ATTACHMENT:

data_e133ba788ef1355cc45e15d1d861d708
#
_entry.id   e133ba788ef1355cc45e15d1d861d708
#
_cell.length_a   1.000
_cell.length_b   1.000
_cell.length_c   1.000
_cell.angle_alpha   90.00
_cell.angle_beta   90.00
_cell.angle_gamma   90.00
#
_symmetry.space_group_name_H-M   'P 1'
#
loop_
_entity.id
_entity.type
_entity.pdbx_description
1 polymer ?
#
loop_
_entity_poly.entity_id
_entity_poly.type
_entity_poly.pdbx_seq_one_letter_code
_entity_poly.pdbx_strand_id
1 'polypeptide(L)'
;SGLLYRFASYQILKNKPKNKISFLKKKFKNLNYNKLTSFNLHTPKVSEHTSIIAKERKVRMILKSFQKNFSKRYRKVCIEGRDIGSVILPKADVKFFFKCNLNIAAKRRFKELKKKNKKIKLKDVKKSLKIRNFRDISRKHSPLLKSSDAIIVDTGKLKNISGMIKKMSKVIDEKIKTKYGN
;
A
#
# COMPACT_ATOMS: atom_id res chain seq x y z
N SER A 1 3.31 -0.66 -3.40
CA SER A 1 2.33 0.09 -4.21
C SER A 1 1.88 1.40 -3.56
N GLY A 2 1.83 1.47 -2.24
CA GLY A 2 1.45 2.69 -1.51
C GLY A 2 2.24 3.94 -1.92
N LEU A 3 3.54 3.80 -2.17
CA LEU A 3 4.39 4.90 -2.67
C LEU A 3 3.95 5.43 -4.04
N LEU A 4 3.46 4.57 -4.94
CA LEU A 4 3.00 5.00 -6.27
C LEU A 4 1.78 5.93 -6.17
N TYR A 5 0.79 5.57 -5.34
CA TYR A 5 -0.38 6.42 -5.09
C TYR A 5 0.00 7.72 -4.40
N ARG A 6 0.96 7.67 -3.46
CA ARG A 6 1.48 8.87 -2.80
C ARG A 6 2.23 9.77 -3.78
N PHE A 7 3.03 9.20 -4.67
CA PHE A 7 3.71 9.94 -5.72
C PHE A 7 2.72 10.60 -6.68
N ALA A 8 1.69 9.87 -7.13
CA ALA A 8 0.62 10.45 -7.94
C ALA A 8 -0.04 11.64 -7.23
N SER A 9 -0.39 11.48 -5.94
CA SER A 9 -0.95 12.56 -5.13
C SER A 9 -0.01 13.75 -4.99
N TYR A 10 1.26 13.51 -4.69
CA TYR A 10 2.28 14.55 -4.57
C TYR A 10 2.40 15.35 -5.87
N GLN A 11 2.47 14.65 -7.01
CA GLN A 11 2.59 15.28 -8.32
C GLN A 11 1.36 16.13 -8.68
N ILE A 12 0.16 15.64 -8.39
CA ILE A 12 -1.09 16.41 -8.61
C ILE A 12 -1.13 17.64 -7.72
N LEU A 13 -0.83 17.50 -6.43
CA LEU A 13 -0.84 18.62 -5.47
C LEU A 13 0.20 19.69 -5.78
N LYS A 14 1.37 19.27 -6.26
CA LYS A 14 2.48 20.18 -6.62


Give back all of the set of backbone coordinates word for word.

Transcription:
data_e133ba788ef1355cc45e15d1d861d708
#
_entry.id   e133ba788ef1355cc45e15d1d861d708
#
_cell.length_a   1.000
_cell.length_b   1.000
_cell.length_c   1.000
_cell.angle_alpha   90.00
_cell.angle_beta   90.00
_cell.angle_gamma   90.00
#
_symmetry.space_group_name_H-M   'P 1'
#
loop_
_entity.id
_entity.type
_entity.pdbx_description
1 polymer ?
#
loop_
_entity_poly.entity_id
_entity_poly.type
_entity_poly.pdbx_seq_one_letter_code
_entity_poly.pdbx_strand_id
1 'polypeptide(L)'
;SGLLYRFASYQILKNKPKNKISFLKKKFKNLNYNKLTSFNLHTPKVSEHTSIIAKERKVRMILKSFQKNFSKRYRKVCIEGRDIGSVILPKADVKFFFKCNLNIAAKRRFKELKKKNKKIKLKDVKKSLKIRNFRDISRKHSPLLKSSDAIIVDTGKLKNISGMIKKMSKVIDEKIKTKYGN
;
A
#
# COMPACT_ATOMS: atom_id res chain seq x y z
N SER A 1 3.31 -0.66 -3.40
CA SER A 1 2.33 0.09 -4.21
C SER A 1 1.88 1.40 -3.56
N GLY A 2 1.83 1.47 -2.24
CA GLY A 2 1.45 2.69 -1.51
C GLY A 2 2.24 3.94 -1.92
N LEU A 3 3.54 3.80 -2.17
CA LEU A 3 4.39 4.90 -2.67
C LEU A 3 3.95 5.43 -4.04
N LEU A 4 3.46 4.57 -4.94
CA LEU A 4 3.00 5.00 -6.27
C LEU A 4 1.78 5.93 -6.17
N TYR A 5 0.79 5.57 -5.34
CA TYR A 5 -0.38 6.42 -5.09
C TYR A 5 0.00 7.72 -4.40
N ARG A 6 0.96 7.67 -3.46
CA ARG A 6 1.48 8.87 -2.80
C ARG A 6 2.23 9.77 -3.78
N PHE A 7 3.03 9.20 -4.67
CA PHE A 7 3.71 9.94 -5.72
C PHE A 7 2.72 10.60 -6.68
N ALA A 8 1.69 9.87 -7.13
CA ALA A 8 0.62 10.45 -7.94
C ALA A 8 -0.04 11.64 -7.23
N SER A 9 -0.39 11.48 -5.94
CA SER A 9 -0.95 12.56 -5.13
C SER A 9 -0.01 13.75 -4.99
N TYR A 10 1.26 13.51 -4.69
CA TYR A 10 2.28 14.55 -4.57
C TYR A 10 2.40 15.35 -5.87
N GLN A 11 2.47 14.65 -7.01
CA GLN A 11 2.59 15.28 -8.32
C GLN A 11 1.36 16.13 -8.68
N ILE A 12 0.16 15.64 -8.39
CA ILE A 12 -1.09 16.41 -8.61
C ILE A 12 -1.13 17.64 -7.72
N LEU A 13 -0.83 17.50 -6.43
CA LEU A 13 -0.84 18.62 -5.47
C LEU A 13 0.20 19.69 -5.78
N LYS A 14 1.37 19.27 -6.26
CA LYS A 14 2.48 20.18 -6.62